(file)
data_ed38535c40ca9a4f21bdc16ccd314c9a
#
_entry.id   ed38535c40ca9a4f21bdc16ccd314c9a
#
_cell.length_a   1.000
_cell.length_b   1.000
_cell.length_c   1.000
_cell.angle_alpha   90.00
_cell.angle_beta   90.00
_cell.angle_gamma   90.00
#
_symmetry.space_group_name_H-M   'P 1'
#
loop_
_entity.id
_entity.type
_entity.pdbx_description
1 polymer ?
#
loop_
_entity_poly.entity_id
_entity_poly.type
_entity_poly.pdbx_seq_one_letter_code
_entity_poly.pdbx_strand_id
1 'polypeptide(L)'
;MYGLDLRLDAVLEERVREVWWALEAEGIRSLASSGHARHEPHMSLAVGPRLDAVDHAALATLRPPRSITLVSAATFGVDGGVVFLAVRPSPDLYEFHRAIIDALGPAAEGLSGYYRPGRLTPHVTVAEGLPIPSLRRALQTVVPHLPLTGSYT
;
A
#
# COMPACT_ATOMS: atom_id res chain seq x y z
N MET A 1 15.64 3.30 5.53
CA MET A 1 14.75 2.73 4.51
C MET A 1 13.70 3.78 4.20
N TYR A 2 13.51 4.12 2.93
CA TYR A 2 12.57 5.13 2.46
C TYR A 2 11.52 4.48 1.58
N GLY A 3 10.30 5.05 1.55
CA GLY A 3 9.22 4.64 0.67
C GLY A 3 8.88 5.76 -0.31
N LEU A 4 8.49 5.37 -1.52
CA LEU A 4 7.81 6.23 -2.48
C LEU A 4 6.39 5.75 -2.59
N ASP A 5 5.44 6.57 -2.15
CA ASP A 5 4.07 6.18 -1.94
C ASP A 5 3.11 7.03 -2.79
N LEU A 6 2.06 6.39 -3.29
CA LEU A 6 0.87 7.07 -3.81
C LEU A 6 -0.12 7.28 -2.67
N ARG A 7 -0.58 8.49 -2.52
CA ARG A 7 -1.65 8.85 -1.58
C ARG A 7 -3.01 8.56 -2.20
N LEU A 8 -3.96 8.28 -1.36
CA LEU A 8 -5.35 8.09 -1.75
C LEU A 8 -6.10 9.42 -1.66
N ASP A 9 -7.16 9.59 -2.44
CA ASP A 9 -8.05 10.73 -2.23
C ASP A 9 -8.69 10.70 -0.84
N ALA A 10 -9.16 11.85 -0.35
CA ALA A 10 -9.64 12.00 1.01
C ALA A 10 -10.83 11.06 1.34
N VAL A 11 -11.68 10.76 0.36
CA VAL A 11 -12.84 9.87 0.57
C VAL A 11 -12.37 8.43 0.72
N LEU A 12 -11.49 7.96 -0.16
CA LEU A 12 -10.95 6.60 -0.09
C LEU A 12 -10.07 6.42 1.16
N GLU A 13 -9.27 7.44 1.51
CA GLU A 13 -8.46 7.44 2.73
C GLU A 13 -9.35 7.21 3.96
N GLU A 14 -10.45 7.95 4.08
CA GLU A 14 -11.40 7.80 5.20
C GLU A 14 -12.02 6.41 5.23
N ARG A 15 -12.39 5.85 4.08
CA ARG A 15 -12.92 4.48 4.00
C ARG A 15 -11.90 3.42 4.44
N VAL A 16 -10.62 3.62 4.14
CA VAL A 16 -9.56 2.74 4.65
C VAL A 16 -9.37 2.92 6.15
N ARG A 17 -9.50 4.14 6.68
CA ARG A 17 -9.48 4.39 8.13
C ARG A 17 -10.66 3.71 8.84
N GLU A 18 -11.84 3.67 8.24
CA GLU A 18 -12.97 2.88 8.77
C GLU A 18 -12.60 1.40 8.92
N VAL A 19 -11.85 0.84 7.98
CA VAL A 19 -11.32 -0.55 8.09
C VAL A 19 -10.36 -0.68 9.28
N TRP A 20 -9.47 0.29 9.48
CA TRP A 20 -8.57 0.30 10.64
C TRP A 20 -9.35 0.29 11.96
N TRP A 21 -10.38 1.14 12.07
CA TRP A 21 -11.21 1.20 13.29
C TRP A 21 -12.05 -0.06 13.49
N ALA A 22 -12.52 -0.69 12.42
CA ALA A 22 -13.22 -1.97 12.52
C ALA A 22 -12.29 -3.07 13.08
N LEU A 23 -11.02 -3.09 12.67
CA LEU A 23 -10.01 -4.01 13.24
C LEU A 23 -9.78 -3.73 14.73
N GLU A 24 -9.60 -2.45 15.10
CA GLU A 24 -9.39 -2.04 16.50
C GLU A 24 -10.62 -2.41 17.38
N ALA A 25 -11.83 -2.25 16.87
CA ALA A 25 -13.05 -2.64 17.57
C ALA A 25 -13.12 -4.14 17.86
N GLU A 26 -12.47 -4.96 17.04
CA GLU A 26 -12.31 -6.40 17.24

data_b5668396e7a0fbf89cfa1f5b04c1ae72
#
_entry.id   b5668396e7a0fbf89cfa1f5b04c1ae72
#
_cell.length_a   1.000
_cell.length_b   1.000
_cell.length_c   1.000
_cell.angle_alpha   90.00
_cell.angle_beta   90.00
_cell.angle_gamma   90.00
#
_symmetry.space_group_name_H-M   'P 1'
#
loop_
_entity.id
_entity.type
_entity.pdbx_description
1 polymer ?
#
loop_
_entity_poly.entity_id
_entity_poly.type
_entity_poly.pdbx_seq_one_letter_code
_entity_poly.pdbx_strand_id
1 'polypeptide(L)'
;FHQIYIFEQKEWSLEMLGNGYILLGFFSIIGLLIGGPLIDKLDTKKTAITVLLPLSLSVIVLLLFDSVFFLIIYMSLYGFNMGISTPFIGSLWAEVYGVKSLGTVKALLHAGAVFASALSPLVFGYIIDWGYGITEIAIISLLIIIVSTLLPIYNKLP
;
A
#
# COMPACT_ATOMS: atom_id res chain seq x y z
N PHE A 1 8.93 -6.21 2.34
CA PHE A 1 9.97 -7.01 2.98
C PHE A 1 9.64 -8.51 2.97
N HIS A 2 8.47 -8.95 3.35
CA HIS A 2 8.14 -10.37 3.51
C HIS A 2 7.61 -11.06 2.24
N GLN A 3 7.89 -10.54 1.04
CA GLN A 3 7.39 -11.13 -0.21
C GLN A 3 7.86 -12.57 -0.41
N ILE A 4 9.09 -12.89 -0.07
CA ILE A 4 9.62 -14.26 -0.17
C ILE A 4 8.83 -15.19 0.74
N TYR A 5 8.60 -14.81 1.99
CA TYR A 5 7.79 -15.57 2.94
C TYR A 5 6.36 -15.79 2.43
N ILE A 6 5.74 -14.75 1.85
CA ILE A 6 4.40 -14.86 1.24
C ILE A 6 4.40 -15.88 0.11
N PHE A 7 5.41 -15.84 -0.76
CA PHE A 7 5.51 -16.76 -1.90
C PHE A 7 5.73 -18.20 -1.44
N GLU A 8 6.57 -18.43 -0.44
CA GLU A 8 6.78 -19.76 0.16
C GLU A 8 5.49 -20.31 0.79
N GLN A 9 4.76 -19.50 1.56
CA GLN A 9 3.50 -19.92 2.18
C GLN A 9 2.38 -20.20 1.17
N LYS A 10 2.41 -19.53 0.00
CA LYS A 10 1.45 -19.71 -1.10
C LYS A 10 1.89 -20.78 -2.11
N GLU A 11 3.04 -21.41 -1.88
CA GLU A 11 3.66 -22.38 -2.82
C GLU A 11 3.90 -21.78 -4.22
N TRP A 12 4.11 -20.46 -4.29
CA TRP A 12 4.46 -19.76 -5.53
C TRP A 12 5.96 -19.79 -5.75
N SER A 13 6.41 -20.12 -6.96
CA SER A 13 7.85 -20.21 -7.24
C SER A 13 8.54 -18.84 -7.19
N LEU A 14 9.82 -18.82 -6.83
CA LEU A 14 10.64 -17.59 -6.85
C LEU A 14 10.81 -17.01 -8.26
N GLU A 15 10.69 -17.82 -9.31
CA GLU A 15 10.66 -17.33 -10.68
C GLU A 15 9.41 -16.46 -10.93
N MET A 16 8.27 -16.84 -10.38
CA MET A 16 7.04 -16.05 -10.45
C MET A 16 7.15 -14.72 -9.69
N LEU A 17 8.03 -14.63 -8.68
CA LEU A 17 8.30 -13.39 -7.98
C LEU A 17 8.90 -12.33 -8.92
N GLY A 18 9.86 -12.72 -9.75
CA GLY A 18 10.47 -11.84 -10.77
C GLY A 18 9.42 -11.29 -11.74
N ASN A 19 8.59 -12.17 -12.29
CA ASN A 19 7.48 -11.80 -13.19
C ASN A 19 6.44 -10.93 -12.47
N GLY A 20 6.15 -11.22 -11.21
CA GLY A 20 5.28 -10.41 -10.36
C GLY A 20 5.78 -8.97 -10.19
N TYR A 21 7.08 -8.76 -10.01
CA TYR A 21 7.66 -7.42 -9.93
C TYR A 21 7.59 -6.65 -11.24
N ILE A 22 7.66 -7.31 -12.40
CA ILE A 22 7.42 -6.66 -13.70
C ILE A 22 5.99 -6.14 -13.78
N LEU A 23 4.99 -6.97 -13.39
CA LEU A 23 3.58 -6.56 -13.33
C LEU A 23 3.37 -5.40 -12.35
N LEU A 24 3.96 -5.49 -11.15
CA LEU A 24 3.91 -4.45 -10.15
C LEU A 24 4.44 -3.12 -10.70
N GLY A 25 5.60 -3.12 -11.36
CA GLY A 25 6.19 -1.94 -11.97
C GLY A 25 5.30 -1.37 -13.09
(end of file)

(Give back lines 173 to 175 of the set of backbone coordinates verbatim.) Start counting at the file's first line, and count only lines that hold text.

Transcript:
C TRP A 12 5.96 -19.79 -5.75
N SER A 13 6.41 -20.12 -6.96
CA SER A 13 7.85 -20.21 -7.24